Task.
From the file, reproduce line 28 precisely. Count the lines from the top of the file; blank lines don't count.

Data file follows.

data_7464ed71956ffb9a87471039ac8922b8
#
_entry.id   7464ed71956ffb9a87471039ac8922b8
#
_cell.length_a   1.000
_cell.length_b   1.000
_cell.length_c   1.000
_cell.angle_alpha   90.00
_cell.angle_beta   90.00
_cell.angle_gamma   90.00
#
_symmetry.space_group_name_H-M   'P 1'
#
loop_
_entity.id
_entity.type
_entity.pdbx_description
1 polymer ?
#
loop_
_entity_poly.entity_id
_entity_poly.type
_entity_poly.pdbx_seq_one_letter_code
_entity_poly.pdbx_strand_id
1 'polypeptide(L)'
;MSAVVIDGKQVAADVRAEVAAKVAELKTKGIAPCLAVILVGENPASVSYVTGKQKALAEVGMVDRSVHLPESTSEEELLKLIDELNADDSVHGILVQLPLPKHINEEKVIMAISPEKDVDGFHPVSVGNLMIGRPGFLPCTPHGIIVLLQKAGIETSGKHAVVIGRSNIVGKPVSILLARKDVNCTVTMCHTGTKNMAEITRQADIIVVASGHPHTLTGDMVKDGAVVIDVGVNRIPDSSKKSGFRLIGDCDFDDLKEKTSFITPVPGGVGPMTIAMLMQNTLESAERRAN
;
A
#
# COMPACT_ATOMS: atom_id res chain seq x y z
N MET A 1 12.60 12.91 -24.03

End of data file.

A